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Abstract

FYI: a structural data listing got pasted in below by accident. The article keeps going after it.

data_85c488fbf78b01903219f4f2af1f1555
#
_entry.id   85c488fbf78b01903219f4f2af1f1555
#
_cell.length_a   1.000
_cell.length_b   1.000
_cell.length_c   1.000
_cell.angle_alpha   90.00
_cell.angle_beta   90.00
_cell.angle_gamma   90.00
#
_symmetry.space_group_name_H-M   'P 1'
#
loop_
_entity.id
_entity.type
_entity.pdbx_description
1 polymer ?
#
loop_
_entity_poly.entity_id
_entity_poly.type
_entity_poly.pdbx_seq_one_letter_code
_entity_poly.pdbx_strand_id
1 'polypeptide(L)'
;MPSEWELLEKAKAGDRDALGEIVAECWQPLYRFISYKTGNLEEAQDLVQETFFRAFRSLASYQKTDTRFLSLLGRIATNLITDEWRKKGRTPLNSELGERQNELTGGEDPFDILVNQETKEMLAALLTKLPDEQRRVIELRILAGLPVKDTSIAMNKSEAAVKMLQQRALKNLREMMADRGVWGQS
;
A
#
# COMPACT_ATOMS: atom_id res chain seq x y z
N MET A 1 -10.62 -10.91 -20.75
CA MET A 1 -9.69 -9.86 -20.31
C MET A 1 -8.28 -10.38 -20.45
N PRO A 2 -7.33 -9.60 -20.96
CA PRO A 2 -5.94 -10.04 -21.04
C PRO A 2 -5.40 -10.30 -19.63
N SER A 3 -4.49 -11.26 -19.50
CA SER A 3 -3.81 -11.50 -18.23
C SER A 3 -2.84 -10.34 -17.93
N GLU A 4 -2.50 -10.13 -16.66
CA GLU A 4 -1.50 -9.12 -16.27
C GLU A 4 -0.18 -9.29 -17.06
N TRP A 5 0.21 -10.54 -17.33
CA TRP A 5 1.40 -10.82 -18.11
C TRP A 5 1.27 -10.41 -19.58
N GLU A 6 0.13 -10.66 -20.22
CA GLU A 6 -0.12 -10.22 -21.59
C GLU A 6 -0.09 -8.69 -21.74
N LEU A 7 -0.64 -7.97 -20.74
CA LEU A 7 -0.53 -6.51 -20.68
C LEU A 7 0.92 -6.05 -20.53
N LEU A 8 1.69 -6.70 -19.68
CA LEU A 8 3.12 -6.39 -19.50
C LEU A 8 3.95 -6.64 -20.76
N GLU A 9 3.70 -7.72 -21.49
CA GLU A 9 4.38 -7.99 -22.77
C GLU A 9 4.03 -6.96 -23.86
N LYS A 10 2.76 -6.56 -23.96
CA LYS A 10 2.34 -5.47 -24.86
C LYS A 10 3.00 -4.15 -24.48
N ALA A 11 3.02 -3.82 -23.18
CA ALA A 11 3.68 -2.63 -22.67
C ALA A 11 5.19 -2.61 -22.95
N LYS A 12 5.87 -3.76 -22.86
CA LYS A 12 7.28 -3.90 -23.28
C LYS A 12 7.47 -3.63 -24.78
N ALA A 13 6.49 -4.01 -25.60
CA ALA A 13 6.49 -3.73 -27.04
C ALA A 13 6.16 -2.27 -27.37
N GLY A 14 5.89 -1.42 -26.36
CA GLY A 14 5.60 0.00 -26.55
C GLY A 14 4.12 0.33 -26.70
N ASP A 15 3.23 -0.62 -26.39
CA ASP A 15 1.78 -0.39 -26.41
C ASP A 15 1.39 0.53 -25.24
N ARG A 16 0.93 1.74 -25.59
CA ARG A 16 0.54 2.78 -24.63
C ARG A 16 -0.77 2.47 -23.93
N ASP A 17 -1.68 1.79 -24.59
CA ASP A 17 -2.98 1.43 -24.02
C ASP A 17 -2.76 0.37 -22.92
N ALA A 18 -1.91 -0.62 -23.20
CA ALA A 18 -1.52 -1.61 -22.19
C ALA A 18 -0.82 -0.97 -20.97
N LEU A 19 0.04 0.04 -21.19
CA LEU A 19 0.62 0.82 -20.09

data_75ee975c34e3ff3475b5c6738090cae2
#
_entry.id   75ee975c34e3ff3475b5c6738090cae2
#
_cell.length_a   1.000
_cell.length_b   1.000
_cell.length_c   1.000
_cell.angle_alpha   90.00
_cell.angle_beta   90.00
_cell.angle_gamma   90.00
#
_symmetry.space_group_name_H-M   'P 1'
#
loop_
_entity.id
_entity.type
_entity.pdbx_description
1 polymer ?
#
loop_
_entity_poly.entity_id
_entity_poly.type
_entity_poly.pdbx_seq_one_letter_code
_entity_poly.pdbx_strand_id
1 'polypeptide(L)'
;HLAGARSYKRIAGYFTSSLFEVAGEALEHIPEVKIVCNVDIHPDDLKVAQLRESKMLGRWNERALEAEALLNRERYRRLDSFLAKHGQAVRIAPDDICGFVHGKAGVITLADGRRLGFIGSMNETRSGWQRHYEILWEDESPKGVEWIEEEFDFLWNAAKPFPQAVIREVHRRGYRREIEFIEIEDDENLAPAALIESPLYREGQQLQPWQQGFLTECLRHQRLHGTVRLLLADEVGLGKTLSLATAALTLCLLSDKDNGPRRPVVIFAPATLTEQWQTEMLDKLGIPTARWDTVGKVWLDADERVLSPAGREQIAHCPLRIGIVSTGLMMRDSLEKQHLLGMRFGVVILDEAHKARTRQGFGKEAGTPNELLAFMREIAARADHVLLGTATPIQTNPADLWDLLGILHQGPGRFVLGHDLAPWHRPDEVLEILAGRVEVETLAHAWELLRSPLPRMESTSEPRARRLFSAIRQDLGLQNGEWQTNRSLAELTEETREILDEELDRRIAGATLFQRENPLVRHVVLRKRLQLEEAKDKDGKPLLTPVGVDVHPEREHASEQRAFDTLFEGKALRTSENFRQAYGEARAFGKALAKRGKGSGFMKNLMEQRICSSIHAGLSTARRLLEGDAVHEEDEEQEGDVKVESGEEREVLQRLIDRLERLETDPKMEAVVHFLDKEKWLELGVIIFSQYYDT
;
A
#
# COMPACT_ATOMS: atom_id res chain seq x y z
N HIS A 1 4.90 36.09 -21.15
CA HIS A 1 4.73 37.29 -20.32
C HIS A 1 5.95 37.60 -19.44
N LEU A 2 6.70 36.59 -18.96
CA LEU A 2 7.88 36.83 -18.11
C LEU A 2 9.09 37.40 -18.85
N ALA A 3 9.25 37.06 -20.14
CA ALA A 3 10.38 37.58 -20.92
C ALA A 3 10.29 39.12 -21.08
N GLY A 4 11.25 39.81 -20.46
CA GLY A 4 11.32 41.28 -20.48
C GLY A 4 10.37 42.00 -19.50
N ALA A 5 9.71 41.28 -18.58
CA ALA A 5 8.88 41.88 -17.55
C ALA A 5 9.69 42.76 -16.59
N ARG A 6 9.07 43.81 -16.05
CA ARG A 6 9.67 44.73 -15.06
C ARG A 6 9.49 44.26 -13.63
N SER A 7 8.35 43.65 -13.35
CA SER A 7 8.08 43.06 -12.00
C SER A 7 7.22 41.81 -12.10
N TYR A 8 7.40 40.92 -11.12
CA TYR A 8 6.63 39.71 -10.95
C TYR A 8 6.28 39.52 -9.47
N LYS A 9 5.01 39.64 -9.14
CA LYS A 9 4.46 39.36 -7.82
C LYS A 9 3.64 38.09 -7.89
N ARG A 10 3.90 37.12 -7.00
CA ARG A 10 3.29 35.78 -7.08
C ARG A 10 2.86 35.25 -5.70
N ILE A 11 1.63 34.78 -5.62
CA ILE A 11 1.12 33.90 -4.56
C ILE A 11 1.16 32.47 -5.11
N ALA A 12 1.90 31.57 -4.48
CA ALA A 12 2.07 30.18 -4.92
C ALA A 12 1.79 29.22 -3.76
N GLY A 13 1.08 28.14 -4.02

The 1990s saw a significant sell-off of state houses in New Zealand, while the 2000s saw a material rebuilding of the state house inventory. We provide in-depth documentation of a rich spatially-defined dataset of the stock, acquisition and disposal of New Zealand’s state houses since the early 1990s. The paper examines the dataset’s reliability and outlines major national and regional state housing trends since 1993. We detail the levels and changes in density of state housing in New Zealand’s major urban areas, and relate these measures to the areas’ deprivation status. The richness and completeness of the dataset, and the fact that it covers two distinct policy periods (driven primarily by exogenous political preferences), means that it can provide a strong basis for detailed studies on the societal and individual impacts of homeownership and related matters. We discuss future research possibilities that utilise this dataset.

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